JOLIET – A Joliet City Council committee Tuesday gave an early OK to the city’s first fees for overweight trucks.
The fee schedule, along with other proposed trucking regulations, will go to the full council for approval.
The fees were moved forward despite some concerns they should first get reviewed by trucking interests.
“I don’t know if we could run it by some trucking associations,” John Greuling, chief executive for the Will County Center for Economic Development, said to the committee.
“I’m sure they’re going to say it’s too much,” replied Councilman Terry Morris, chairman of the Land Use and Legislative Committee.
The permit fees range from $75 to $300 depending on the weight of the trucks and whether they were making single trips or round trips. Fees for trucks carrying grain are at $50 daily, $250 weekly and $500 monthly.
City Attorney Marty Shanahan noted most municipalities charge fees for overweight permits, although Joliet has not.
The permit fee schedule was among several items getting rewrites and changes in the city’s trucking ordinance after a review by Shanahan. Many of the changes were legal fine points aimed at tidying up city ordinances.
But others, including a new fine for blocking roads, reflect heightened interest in regulating truck traffic as the logistics industry in the area continues to grow.
Earlier this month, Amazon.com opened a fulfillment center in Joliet. Mars this month announced it will move into a 1.4 million-square-foot warehouse in the city. Ikea will build matching 1.4 million-square-foot facilities.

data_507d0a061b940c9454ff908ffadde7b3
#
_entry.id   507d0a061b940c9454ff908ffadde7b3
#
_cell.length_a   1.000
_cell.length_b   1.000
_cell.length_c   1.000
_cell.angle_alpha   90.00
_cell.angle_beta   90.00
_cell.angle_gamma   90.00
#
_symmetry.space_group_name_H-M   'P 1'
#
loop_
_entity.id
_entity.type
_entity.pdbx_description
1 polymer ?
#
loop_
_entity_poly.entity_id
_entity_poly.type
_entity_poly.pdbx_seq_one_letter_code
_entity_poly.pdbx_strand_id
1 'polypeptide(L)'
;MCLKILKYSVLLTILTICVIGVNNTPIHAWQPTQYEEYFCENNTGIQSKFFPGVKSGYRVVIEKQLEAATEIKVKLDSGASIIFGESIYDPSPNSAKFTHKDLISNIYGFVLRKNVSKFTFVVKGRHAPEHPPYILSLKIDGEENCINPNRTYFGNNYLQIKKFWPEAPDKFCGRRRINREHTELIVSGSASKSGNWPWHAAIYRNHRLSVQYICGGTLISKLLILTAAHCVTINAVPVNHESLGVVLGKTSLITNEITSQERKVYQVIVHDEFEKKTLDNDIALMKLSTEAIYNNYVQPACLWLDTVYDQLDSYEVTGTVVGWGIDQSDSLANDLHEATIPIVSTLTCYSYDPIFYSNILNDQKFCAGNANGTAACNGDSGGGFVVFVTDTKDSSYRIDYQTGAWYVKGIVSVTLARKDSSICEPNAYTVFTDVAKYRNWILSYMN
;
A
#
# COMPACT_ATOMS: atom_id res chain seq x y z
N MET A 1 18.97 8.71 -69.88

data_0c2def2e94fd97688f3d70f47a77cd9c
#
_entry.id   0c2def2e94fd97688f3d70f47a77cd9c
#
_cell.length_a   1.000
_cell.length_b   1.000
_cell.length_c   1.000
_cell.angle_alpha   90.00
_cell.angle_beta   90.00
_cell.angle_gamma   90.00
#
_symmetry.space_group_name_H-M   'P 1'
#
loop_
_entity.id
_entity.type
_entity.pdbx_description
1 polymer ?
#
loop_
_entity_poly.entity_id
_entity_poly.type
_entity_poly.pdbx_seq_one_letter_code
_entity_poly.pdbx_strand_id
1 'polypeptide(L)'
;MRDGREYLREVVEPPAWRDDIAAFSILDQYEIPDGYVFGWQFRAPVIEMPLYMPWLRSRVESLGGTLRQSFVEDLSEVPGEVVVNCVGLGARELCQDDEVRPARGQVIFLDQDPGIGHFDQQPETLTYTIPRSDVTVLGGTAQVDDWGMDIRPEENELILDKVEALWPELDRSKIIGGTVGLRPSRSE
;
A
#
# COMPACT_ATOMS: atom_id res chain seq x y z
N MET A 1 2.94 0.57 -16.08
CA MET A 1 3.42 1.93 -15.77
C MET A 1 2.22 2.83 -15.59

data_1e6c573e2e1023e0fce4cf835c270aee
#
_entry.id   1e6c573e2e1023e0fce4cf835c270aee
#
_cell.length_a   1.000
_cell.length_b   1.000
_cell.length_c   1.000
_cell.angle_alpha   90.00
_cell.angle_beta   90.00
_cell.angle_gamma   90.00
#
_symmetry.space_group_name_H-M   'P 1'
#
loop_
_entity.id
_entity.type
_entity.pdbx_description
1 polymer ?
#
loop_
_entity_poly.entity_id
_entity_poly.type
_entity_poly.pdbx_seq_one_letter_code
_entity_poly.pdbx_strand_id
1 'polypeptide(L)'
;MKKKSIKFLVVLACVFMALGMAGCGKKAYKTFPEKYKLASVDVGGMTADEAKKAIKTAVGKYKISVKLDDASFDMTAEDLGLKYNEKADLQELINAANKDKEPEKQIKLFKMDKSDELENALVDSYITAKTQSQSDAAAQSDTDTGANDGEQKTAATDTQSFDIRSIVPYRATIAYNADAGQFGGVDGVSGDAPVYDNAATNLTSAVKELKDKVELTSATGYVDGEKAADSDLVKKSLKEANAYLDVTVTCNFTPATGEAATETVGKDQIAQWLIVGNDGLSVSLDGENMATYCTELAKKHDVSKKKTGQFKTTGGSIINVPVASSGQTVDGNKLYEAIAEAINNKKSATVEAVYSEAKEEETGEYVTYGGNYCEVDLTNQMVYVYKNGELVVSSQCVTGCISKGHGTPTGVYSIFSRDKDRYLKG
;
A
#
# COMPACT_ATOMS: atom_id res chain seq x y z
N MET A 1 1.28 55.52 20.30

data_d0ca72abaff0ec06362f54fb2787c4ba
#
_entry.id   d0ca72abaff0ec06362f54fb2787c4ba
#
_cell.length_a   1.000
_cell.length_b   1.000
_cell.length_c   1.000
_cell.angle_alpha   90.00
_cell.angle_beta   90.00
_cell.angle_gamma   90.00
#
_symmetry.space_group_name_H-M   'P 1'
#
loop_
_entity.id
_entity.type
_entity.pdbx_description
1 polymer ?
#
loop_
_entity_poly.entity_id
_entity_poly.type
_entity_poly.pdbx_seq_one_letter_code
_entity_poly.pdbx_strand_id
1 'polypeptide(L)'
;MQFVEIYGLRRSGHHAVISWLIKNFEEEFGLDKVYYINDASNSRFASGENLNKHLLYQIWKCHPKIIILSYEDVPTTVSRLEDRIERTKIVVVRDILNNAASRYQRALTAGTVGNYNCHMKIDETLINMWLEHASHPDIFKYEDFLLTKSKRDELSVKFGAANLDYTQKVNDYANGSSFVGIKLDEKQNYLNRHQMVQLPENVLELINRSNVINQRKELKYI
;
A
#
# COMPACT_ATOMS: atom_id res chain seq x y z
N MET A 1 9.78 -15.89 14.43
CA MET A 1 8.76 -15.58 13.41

The companies are bringing hundreds of jobs and new tax dollars into the area. But city officials also have heard from residents frustrated with the growing numbers of trucks on local highways and streets.
Shanahan said the new ordinance against blocking traffic is in response to an increase in incidents, in which
semitrailers have blocked roads by knocking down poles or hitting viaducts. In one incident, he said, an overloaded semitrailer broke in half.
“This gives the officer another option for issuing citations,” Shanahan said. “When you knock down a pole, it gives the officer a mechanism for writing a ticket.”
Councilwoman Jan Quillman instructed Shanahan to set the minimum fine for blocking traffic at $500 instead of the usual $100 minimum for an ordinance violation.
“I say a minimum of $500,” Quillman said. “We have to let these guys know they can’t keep wrecking our town.”
The maximum fine for an ordinance violation is $750, although Quillman asked if that could be raised.
The proposed trucking ordinances will not go to the council at its next meeting Tuesday. But they could be considered at the Nov. 17 meeting.